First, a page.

The Year After | The Last Summer
Occasionally the accidents of publishing bring out two books in the same season which neatly complement each other. The Last Summer and The Year After do just that, so much so that it seems inexcusable not to include them in the same review.
Even the titles are complementary. The Last Summer is the sultry, idyllic summer of 1914, before the young men went away to war, and The Year After is 1919, the year the survivors came back to a grieving, shell-shocked nation. Both novels are set in country houses in southern England, the homes of the super-rich, and both are told in the first person.
The narrator of The Last Summer is the teenage daughter of the owner of the house. That summer she loses her innocence to a young man on the outer edge of her social milieu, her uncle’s illegitimate son. Before the year is out her whole world loses its innocence on the battlefields of France, and the story follows her romantic obsession through the nightmare of the war into the early years of peace.
The narrator of The Year After is a young officer returning from France. Before the war he has been a frequent guest at a country house in Devon, even though he is not really part of the family’s glittering milieu, where he fell in love with the daughter of the house. At Christmas 1919, he is invited back, as the family struggles to restore the old routine. He consummates his prewar love affair, although he fails to reignite his old passion, and takes the first steps to finding a new love.
It is almost as if the same story is being told by different authors from different viewpoints, although the romantic outcomes are not the same. In both stories the prewar world was not as innocent as it seems, and secrets emerge after the war. The Year After has a more explicit detective story element, but it is not really a murder/mystery (the suspected murder wasn’t a murder). Both books excel in evoking rural England of the early 20th century – the lush, lovely summer countryside of Sussex in 1914 and the harsh winter moorland of Devon in 1919 – and the closed hierarchical world of the village and the ‘big house’, and both books chronicle the shock, grief and bewilderment as this world blows apart.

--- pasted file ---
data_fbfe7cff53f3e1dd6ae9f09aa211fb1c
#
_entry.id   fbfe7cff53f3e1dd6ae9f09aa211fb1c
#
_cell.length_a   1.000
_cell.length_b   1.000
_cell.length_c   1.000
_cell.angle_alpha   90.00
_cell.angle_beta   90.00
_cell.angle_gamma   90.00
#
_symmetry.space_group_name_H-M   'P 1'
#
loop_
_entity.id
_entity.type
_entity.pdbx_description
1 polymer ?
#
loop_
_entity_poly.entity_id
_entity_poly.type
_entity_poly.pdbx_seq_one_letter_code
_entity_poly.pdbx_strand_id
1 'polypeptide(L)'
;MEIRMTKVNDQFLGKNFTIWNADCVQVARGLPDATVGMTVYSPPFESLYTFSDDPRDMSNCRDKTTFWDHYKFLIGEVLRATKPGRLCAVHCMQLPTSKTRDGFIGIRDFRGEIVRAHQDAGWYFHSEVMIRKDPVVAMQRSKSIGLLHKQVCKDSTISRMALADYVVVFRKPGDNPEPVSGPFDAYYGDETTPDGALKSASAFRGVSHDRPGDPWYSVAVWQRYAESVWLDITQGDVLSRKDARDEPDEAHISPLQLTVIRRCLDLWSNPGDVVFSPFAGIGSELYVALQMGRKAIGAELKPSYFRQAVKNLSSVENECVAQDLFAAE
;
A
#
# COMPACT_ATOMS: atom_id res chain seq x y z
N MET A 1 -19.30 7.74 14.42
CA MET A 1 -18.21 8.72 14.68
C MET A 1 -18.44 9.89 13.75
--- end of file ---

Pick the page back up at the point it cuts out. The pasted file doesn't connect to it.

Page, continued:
There are obvious echoes of Gone with the Wind. Unlike the antebellum South, aristocratic England was on the winning side in its war but its way of life, if not quite blown away, was badly shaken and lost its sense of permanence and legitimacy. Both The Last Summer and The Year After mix nostalgia and cynicism, a gracious world with a dark underside that maybe deserved to die, if not with so much suffering.
The Last Summer